Grabass, Rape, and Stuff I Don’t Understand

I am thinking of opening a new rubric on this blog: “Stuff I don’t understand.” It’s needed because the press often omits doing its job of analyzing the news it reports on and of checking, even for superficial credibility. Much of what I hear and read makes no sense.

Here is an example:

For days, the news has been filled with reports of an epidemic of sexual abuse in the military.

The word epidemic means something like: “Large numbers and growing.” Right?

One startling number: 40 % of the victims are male members of the military.

So, I have to ask: Who is doing it to the guys?

(I don’t ask who is doing it to the women. We know the answer: Most men, or at least, many men are born rapists.)

Several possibilities:

1 The roughly 15% of military personnel who are female have unleashed their lust on the 85% who are male;

2 The military houses a large number of male homosexuals who don’t know boundaries and hit on other men who are presumably heterosexual, in the hope that they, the victims will figure out that they are really, really homosexual.

3 The small minority of male military homosexuals are like the little boy accidentally locked up in the cookie pantry sampling here and there with abandon. The sampling would include a fair share of grabass, of course.

Which do you believe is closer to the truth? Now, think hard: Is any of this credible at all?

Myself, personally, I believe in the rotten apple theory of the truth: If there is a single rotten apple in the barrel, there is no reason to think that the other apples in the barrel are perfect.

Recently, I was accidentally sitting in a bar next to a woman who must have been in her late fifties. Neither of us was inebriated. She informed me casually that one woman in three had been molested as a child. Of course, I asked her why she believed that. She told me that there are “statistics.” I asked her why she believed the statistics.

“Because it happened to me,” she said.

Was there any reason to continue any conversation with that person? Think rotten apples.

In today WSJ (5/20/13) a very brave military lawyer, a Marine officer, spreads out the numbers behind the alleged epidemic and shows the absurd, ridiculous ways in which they came about.

She tells us among other things that the actual number of recorded sexual assaults in the whole military for 2012 (that’s complaints, not convictions) was : 3,374.

That’s for more then one million members.

That might not be enough, in my book, for a youngish population. It may indicate a low libido we don’t want in our fighters.

We now have military that is so sensitive that it does not mind reporting absurdities far and wide. It’s a little frightening.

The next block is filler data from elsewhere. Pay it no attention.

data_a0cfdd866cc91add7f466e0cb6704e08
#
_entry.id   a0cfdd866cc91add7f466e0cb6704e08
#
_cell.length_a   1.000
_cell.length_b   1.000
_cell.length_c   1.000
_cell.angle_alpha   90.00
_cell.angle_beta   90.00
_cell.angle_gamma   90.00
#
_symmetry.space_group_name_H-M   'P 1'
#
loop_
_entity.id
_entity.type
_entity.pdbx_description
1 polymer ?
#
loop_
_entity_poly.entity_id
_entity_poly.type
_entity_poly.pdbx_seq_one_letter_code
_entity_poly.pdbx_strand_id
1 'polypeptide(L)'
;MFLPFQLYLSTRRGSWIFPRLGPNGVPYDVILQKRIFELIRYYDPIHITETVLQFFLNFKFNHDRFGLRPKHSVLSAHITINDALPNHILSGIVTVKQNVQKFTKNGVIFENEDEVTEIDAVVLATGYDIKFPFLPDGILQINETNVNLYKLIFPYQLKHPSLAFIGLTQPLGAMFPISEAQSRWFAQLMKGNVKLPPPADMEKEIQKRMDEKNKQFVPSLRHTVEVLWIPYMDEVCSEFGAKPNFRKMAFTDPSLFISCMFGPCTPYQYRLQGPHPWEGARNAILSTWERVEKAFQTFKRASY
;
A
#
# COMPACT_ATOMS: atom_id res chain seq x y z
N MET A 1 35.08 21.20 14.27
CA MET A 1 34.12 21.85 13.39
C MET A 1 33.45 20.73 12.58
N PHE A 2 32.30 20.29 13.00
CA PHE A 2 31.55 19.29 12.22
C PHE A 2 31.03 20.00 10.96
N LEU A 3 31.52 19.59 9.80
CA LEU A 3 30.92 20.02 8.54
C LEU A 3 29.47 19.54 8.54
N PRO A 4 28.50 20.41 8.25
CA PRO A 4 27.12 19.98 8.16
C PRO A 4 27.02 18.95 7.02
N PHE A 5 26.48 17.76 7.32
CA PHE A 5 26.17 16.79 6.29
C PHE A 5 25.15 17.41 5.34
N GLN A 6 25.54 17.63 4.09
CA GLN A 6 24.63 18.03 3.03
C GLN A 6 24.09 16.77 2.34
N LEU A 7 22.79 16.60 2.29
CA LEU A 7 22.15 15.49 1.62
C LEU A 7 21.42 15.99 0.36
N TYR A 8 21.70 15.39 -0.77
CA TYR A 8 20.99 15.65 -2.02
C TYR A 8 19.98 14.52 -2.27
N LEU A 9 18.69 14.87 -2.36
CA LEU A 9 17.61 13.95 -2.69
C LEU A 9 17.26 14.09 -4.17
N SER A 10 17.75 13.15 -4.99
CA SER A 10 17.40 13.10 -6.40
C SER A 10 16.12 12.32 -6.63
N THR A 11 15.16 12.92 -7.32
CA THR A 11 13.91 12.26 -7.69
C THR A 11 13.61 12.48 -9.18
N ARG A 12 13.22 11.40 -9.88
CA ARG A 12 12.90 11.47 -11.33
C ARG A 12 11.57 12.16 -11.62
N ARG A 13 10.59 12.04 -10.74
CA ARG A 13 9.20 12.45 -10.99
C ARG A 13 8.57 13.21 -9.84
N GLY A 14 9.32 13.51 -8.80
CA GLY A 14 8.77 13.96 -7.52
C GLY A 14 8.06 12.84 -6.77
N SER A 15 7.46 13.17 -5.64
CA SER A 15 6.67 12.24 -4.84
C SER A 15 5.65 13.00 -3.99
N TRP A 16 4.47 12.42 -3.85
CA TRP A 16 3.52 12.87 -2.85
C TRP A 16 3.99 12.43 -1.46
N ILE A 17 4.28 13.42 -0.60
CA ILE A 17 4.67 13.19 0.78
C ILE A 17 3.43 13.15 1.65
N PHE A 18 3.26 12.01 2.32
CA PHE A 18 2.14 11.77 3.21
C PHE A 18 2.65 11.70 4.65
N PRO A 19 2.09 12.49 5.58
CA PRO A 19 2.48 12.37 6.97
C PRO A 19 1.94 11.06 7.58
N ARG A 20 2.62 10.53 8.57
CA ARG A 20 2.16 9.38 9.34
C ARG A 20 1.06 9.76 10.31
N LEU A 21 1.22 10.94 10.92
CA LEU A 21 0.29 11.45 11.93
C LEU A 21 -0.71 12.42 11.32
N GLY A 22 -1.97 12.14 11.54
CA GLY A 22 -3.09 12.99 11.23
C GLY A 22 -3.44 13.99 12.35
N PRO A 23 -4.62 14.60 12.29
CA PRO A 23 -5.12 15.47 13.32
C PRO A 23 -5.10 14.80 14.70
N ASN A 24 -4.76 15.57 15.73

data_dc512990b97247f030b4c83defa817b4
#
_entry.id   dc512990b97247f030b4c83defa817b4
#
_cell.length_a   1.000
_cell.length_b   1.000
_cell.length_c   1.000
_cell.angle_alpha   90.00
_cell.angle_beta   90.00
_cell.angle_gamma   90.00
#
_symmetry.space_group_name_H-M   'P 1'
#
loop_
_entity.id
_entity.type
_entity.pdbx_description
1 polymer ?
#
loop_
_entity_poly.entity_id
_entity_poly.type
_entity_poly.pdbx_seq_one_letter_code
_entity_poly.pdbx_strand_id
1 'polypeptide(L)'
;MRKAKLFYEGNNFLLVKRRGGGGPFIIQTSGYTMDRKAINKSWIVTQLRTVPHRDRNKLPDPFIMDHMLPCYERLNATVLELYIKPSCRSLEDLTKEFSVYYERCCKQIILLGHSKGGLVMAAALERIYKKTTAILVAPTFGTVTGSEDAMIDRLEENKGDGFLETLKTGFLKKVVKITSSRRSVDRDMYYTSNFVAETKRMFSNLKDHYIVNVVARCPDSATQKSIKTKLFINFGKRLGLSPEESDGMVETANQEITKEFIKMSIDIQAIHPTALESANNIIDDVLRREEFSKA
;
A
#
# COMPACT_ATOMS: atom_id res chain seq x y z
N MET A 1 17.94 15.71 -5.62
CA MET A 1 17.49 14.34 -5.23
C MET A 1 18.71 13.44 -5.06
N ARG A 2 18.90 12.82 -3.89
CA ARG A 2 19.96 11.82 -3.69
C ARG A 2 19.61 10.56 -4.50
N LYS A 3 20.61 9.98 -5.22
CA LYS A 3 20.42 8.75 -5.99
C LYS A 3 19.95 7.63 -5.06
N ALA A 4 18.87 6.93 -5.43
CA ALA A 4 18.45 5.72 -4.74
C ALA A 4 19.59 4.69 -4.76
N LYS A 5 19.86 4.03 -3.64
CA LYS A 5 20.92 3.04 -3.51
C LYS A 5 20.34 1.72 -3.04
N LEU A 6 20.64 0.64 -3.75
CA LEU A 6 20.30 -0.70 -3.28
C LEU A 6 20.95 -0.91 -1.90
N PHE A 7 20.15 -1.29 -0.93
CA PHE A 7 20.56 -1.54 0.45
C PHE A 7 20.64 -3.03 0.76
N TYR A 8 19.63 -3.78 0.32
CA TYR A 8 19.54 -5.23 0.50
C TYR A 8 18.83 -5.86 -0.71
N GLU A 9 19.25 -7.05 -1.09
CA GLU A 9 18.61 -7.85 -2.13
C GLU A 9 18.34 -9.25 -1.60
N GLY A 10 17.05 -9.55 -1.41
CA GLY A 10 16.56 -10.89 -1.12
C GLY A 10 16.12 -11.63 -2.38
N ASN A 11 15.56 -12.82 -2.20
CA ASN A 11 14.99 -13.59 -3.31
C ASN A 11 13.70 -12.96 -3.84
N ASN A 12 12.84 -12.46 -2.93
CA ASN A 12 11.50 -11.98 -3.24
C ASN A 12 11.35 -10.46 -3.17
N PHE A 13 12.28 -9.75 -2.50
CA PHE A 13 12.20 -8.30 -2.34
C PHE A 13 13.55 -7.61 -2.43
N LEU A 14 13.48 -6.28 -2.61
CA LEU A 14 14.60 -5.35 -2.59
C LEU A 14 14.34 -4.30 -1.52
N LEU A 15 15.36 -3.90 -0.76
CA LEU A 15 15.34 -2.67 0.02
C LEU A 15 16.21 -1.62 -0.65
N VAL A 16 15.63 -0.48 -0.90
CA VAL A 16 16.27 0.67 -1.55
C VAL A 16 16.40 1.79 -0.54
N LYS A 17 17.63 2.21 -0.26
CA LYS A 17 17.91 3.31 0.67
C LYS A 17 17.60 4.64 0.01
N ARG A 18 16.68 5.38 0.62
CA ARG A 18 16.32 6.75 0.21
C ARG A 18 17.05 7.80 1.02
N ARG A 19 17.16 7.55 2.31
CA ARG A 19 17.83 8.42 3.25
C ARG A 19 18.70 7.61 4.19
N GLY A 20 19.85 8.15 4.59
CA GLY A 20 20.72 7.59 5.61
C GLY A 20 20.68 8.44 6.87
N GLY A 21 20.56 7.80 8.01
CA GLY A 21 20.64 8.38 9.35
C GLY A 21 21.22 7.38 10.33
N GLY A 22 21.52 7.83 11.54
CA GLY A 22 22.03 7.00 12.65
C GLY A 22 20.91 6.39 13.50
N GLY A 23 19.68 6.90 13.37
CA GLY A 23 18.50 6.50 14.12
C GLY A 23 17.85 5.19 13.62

In case you wonder: I am against all forms of sexual assault in spite of occasional levity. I especially think it should be repressed in the military because it undermines solidarity in the ranks. I am against trivializing the real problem of sexual assault by calling anything “sexual assault.” (A pat on the top of one buttock is not rape.) I firmly believe that there are no crimes without criminals. If a crime is allegedly committed, someone did it. One who reports crimes of any sort has an obligation to think about who the one(s) might be. See above.

Ref. : Captain Lindsay L. Rodman: “The Pentagon’s Bad Math on Sexual AssaultWSJ 5/20/13 P. A17.


About Jacques Delacroix

I write short stories, current events comments, and sociopolitical essays, mostly in English, some in French. There are other people with the same first name and same last name on the Internet. I am the one who put up on Amazon in 2014: "I Used to Be French: an Immature Autobiography" and also: "Les pumas de grande-banlieue." To my knowledge, I am the only Jacques Delacroix with American and English scholarly publications. In a previous life, I was a teacher and a scholar in Organizational Theory and in the Sociology of Economic Development. (Go ahead, Google me!) I live in the People’s Green Socialist Republic of Santa Cruz, California.
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11 Responses to Grabass, Rape, and Stuff I Don’t Understand

  1. Terry Amburgey says:

    Your reference leads to a pay-to-read site. Perhaps you could give a synopsis.

  2. McHenry says:

    I recently brought this topic up with an aqua intense of mine that spent many years in the marine corps. They held numerous titles, did at least 2 24 month tours, and spent time working on the board that handles these kinds of cases in the marines, all in the last decade. They have since retired.
    My friend doesn’t talk much about their previous military life, and I don’t intrude, only ask a question or two should the topic come up. So, the other day I took a shot when military equality came up between us. My friend was not aware of the current accusations in the media, as they avoid the news, apparently to keep some sanity in their post military life.
    About rape in the military, this is what they had to say:
    A term spent working with military rape victims towards prosecution is limited to 6 months versus combat tours that tend to be closer to 20 months. This was presumed to be due to the psychological stress placed on those working w victims.
    Most of the victims they personal dealt with we’re female. The rough estimate my friend thought was correct is that of 10 females in the military, 6 have been sexually assaulted (touched), and 2 additionally were sexually harassed on a verbal way. Of these, less than 1 case sees any sort of resolve, other than “what happened happened”.
    My friend had numerous cases in which they were sure to “cross every t, dot every i” on the overwhelming evidence for conviction, and still the case was dropped.